This is the hotel room I stayed in last week when I went to Harrisonburg, VA to teach a social media workshop at a nonprofit conference. It was at the Fairfield Inn. Nothing too glamorous. But then, hotels don’t have to be extra fancy for me to enjoy them. I love them all, really – from the Holiday Inn to the W. I love the whole process of checking in, getting warm cookies (at the Doubletree); sleeping on (hopefully) crisp, clean sheets; getting to watch the Food Network for a few hours; having someone else clean the bathroom; sipping hot tea in my room; looking out the window when I have a great view; hanging out in the jacuzzi (if they have one); eating the free breakfast (if they have one); scheduling a wake up call so I don’t oversleep, getting restaurant recommendations from the concierge or ordering room service that I get to charge to the client (at a reasonable cost, of course!).
So, clearly, professional speaking is what allows me to feed my obsession with hotels LOL. Someone asked if the travel thing gets difficult for me and the answer is mostly no. I love exploring unfamiliar places, even when it’s somewhere like Omaha, Nebraska where I was invited last year for a keynote speech.
Anyway, as a follow up to my post, Four Steps to Becoming a Professional Speaker, I wanted to share some more specifics on how you might go about actually charging money for your speaking services.
What kinds of speaking can you get paid for?
Keep in mind that there are all different kinds of speaking that you can do.
- Keynote speeches at big conferences
- Motivational speeches for youth groups, women’s organizations or churches
- Group training or workshops for employees at various companies
- Breakout sessions at industry conferences
- Webinars or other online training for organizations
- Half-day or full-day trainings for various companies
Obviously, if you want to get paid to speak, all of those options should come with a fee. The good thing is that the list of speaking you might charge for is varied and can be profitable in numerous ways, especially if you are well-known in a particular industry.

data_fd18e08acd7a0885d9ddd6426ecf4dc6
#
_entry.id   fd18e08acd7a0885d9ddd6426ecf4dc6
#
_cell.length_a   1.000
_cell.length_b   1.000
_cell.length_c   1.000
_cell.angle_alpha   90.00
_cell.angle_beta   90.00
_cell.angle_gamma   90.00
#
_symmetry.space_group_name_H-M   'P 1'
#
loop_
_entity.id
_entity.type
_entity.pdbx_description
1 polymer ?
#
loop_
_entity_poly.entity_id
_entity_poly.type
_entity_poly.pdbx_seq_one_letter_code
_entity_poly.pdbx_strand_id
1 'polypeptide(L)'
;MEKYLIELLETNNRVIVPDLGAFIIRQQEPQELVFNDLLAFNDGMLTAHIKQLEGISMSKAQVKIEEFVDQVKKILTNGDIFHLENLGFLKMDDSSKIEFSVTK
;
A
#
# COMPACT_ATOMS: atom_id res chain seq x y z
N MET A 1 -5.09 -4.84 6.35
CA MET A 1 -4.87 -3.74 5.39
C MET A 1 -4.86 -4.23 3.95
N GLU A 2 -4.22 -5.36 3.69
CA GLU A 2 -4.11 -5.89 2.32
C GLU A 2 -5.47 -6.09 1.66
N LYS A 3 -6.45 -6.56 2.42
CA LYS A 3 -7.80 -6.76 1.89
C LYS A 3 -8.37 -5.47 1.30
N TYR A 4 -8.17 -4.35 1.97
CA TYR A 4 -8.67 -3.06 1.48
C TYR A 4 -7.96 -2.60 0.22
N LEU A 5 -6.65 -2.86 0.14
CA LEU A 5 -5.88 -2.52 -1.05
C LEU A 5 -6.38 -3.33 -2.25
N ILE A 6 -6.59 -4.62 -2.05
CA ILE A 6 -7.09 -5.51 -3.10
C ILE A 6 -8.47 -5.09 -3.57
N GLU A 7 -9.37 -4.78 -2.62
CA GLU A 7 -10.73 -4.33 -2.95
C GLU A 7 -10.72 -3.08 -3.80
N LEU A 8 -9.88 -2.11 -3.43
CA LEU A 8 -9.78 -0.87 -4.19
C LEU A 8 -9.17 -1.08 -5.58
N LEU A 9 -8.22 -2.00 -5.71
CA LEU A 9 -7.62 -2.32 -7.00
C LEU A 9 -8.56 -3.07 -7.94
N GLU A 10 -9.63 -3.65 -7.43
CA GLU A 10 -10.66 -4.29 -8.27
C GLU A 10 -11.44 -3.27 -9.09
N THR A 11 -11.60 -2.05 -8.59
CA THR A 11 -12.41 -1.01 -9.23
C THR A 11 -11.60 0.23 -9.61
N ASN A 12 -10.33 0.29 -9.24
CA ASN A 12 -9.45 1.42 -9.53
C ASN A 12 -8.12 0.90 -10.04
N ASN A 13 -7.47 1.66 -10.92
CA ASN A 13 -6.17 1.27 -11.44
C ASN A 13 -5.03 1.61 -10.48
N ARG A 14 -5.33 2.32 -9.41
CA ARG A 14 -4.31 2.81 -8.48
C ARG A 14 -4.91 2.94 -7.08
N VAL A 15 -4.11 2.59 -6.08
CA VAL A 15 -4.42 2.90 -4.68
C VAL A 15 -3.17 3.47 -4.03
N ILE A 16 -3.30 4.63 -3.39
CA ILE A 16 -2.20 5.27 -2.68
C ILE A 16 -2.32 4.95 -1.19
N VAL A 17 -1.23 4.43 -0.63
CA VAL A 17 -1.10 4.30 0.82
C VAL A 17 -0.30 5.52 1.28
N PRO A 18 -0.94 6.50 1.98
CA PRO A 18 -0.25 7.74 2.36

How much money should you charge for speaking?
This is a question that, unfortunately, has no clear cut answer. Across industries, there is no “standard” speaking fee. It really depends on whether you have people coming to you or if you are pounding the pavement right now looking for opportunities. When you’re in demand, you have the upper hand! As an extreme example, super famous motivational speakers like Tony Robbins or Les Brown can earn tens of thousands of dollars for just one speech. In my (very unscientific) research of semi-famous speakers who get booked through speakers bureaus, the average speaker charges about $5,000.
A few questions to consider when determining your fee:
- What is the organization’s budget? This is usually the first question you should ask if you do not yet have a set fee. Your stated fee should not vary wildly though, as organizations tend to talk to each other about costs, especially if they are giving you a referral!
- How long will your speech, workshop or training be? The longer it is, the more you’ll want to charge. There should be a significant difference between a 60 minute workshop and a 6 hour training because it takes you longer to prepare and deliver.
How much I charge
My goal with Happy Black Woman is to be able to offer information and inspiration from my own experience, so I will share my actual rates here in the hopes that they will help you see what range might fit for your work. When I first started speaking professionally in 2008, I charged $400-$500 for everything. I didn’t even know I was supposed to charge the client for my travel expenses! So I was making very little profit from my speaking back then LOL.